Know where to go:
Determine your living arrangements
One of the biggest challenges of travel nursing is figuring out where you will live, not only when you’re on an assignment, but also when you are in between positions. Though there are many housing options available, they are generally temporary, which can feel unsettling. And if you don’t already own a home, purchasing one may seem like a waste of money for someone who is always on the go.
More recently, some travel nurses have given mobile and tiny living a try. This nomadic lifestyle is not conventional but depending on your personality you will enjoy having a place to call your own. Nomadism includes, but is not limited to living in RVs, vans, cars, tiny homes, and even converted school buses. To cover the cost of any of these options, you might need to dip into savings or take out a loan. In addition to determining how you pay for your new mobile home, you should also consider where you will park it both during and between assignments.
Being on the go means you can’t take everything with you. How much you choose to get rid of and what you choose to get rid of really depends on your living arrangements. For instance, if you are planning to sell your home, you may choose to only get rid of larger items, put some things in storage and take only what you can fit in your car or suitcase to your next assignment. Nurses venturing into tiny or mobile living may need to pare down more, as your living space will be much smaller than a traditional home, but you can utilize a storage unit, as well. If you plan to return to your home or apartment between assignments, downsizing will involve being particular about what you chose to bring with you on each journey.
Downsizing is also a great opportunity to sell items you don’t need anymore. For nurses looking to pare down before making this career change, and overcome debt, selling unwanted or unused goods is a great way to do so. So, embrace downsizing and learn how to do it properly before embarking on your new journey.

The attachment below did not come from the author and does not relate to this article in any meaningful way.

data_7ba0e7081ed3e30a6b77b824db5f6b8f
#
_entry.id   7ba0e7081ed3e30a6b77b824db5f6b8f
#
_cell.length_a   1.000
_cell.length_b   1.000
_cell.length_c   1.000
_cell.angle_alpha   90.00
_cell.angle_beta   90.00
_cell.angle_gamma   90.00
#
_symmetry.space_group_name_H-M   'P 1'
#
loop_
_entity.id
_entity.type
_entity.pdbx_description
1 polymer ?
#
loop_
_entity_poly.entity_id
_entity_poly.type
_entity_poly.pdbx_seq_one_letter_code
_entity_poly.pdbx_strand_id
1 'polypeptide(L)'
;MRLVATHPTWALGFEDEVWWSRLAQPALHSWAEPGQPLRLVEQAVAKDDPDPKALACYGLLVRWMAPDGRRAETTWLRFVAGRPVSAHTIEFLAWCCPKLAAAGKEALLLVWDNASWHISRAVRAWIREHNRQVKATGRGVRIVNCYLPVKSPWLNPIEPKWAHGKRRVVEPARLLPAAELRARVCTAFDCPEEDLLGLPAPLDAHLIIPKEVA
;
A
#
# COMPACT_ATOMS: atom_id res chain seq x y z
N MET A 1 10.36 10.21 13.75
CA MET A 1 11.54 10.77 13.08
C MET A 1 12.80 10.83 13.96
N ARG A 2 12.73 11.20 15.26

Visit your assignment location
If you can, try to visit your new assignment before your start date. Getting a lay of the land before you temporarily settle in can be very helpful. You will likely be required to attend an orientation and undergo some training, but depending on how long the assignment will be, it also may be nice to get a feel for your new stomping grounds, including where the nearest grocery store is located and what there is to do for fun. If you have any hobbies you like to do, like sports, crafting, or even exercising, do some research on interest groups in the community. This will allow you to not only participate in your favorite activities during down time, but also make new friends. Even after your assignment is complete, you’ll have somewhere to visit and a reason to do so!
Have a good attitude
Travel nursing involves constant change, but with that change comes the opportunity to make a difference in so many parts of the country. You’ll enjoy each assignment to the fullest if you embrace change. As with most things in life, a positive attitude goes a long way. While the work you do will certainly come with challenges, each position will help you to grow both personally and professionally. If you take the necessary steps to prepare and transition into this new role, it won’t be difficult for you to maintain a good attitude as you touch the lives of many from state to state.
As with any field in health care, it is important to effectively manage your career, licenses, and reputation.